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Voting starts for Pakistan's new president

Voting starts for Pakistans new president

Islamabad: Members of the national parliament and provincial assemblies in Pakistan began voting for the country's new president Tuesday amid the boycott of the poll by main opposition parties.

Polling opened at 10 a.m. in the joint session of the National Assembly and the Senate, and in the four provincial assemblies and would continue until 3 p.m. without any break, reported Xinhua.

The ruling Pakistan Muslim League-Nawaz (PML-N) has fielded senior party leader Mamnoon Hussain for the office of the president. The opposition Pakistan Tehreek-e-Insaf or Justice Movement has nominated a former court judge Wajihuddin Ahmed.

It is an one-on-one contest as the major opposition Pakistan People's Party (PPP) has boycotted the elections over the change in the original date of polling, together with two other parties, namely the Pakistan Muslim League-Quaid (PML-Q) and the Awami National Party (ANP).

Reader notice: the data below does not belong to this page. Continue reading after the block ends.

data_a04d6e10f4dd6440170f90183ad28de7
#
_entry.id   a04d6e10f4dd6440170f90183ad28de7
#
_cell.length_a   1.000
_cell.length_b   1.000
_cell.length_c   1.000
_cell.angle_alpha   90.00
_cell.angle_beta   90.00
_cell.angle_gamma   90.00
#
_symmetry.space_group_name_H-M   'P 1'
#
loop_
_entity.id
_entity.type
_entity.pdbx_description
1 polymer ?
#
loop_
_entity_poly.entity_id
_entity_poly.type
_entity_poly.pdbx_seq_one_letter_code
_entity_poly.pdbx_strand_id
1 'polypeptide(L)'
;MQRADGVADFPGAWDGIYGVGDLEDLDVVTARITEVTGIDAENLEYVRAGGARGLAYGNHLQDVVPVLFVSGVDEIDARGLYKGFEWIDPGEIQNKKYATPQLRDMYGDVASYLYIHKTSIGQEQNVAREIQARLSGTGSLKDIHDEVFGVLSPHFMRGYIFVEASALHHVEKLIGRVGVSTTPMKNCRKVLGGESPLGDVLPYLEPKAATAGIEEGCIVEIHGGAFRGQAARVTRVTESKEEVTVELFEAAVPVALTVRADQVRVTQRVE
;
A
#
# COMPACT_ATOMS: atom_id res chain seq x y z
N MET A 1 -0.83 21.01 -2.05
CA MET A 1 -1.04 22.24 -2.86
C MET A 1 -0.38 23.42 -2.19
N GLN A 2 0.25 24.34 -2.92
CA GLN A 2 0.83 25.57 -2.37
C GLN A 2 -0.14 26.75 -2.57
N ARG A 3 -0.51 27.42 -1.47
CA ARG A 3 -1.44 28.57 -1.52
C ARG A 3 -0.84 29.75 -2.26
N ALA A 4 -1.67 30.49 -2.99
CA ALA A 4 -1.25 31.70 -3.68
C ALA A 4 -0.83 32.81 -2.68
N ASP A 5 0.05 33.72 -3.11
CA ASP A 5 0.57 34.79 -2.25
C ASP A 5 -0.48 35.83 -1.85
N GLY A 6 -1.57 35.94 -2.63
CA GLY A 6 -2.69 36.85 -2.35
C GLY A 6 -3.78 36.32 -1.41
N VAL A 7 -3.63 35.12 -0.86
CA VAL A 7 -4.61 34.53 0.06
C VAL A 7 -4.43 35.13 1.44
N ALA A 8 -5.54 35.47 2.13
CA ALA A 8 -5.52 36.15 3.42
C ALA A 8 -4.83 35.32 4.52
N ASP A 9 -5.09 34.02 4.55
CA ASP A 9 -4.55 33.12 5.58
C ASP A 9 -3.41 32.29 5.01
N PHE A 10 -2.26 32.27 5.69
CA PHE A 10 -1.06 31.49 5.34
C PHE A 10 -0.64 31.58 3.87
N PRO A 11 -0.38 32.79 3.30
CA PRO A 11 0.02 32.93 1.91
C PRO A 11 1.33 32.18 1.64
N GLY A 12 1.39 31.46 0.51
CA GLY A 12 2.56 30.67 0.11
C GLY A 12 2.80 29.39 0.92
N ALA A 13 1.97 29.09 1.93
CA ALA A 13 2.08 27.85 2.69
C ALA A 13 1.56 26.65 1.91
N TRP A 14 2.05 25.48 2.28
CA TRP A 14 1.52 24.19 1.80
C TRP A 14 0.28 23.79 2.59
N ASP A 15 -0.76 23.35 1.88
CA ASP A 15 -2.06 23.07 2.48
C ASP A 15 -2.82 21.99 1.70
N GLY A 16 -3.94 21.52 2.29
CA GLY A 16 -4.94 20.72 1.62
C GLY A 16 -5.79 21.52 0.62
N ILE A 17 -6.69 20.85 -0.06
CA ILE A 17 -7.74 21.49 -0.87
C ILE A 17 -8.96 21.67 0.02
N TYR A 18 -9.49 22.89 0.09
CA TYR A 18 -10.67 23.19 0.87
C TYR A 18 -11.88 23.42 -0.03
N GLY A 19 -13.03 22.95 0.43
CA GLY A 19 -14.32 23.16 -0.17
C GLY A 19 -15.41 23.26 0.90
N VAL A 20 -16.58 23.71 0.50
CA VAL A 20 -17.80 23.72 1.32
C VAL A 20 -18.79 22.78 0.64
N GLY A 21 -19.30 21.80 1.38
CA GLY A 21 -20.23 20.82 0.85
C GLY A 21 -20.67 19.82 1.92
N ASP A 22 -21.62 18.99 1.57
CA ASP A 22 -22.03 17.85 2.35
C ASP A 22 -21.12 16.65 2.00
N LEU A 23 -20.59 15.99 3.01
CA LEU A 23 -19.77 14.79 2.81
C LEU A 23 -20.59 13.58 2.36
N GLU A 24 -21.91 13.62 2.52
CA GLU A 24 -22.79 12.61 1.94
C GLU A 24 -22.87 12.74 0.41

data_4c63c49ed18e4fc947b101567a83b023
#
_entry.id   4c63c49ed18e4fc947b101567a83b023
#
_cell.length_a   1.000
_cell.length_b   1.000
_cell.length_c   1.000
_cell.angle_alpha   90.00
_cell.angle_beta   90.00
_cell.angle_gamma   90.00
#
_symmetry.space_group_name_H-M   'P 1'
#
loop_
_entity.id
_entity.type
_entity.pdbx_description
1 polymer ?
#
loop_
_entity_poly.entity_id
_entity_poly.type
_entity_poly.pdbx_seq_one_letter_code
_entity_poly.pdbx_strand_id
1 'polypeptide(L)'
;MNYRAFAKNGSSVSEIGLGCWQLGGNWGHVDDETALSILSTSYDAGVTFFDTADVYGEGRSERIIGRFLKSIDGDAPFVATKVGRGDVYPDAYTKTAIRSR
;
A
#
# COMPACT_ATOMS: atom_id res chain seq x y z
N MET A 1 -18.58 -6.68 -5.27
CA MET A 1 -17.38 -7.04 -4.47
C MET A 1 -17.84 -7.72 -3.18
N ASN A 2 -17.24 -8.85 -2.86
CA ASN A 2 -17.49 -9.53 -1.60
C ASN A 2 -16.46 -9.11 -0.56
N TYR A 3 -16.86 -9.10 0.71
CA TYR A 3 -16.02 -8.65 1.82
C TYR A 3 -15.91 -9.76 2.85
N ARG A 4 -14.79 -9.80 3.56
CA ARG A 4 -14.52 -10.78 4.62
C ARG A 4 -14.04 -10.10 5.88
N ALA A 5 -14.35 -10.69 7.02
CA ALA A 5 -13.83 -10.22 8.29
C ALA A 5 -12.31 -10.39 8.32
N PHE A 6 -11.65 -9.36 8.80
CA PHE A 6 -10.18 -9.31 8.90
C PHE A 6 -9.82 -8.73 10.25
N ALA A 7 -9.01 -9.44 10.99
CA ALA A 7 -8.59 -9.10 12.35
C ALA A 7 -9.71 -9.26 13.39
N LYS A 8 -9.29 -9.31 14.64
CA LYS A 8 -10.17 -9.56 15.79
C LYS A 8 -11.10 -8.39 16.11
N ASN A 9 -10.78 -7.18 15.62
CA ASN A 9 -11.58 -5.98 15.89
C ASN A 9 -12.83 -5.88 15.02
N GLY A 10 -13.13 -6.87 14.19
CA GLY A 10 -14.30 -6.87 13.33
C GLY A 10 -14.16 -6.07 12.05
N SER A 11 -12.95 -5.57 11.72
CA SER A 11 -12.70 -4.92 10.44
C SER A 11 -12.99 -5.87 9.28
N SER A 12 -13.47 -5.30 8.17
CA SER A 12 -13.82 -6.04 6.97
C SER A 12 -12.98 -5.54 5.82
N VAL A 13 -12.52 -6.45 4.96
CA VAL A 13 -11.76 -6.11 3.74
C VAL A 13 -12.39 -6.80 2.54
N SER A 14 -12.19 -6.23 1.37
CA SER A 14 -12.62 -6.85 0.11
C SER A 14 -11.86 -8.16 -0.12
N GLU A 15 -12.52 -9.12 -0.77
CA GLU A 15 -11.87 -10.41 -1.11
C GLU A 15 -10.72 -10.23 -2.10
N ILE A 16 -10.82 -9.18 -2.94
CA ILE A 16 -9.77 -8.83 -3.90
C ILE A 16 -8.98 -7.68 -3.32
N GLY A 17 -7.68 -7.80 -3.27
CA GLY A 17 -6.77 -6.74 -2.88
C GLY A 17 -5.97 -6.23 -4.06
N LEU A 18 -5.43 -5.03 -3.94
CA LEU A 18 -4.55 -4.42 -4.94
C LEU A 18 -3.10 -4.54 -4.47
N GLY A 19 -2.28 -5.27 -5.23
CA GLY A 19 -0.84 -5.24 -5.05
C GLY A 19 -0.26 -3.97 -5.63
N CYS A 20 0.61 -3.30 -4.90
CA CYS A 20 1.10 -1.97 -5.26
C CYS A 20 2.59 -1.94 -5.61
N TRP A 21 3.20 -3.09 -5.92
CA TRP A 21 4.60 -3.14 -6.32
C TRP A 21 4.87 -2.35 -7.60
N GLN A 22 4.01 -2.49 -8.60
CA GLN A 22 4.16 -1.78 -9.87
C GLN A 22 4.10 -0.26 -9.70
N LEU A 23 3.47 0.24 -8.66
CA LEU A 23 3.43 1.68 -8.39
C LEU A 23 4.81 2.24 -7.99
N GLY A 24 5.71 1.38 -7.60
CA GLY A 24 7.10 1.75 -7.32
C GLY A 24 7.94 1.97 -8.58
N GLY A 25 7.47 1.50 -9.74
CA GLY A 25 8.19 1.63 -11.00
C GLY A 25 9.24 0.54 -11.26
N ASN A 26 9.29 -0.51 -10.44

The Supreme Court, on a plea by the PML-N, ordered the elections to be held July 30 nearly a week ahead of Aug 6, a previous polling date announced by the Election Commission of Pakistan (ECP). The PPP leaders said they did not have enough time to campaign.

The election is being held through secret ballots simultaneously at the Parliament House and the four provincial assemblies. The results will be unofficially announced after the counting is completed and confirmed later, said an official.

As many as 1,123 national and provincial lawmakers will cast the votes.

The chief justice of the Islamabad High Court is presiding over the polling process at the Parliament House while the chief justices of the four provinces are presiding over the process in the provincial assemblies.

A spokesman of the ECP said that the election will be held through secret ballot while Chief Election Commissioner Fakhruddin G. Ibrahim has asked the voters to ensure secrecy of ballot papers when casting votes.

The spokesman said the legislators cannot carry mobile phones or any other electronic devices through which picture of the ballot papers could be taken in the premises during the voting process.


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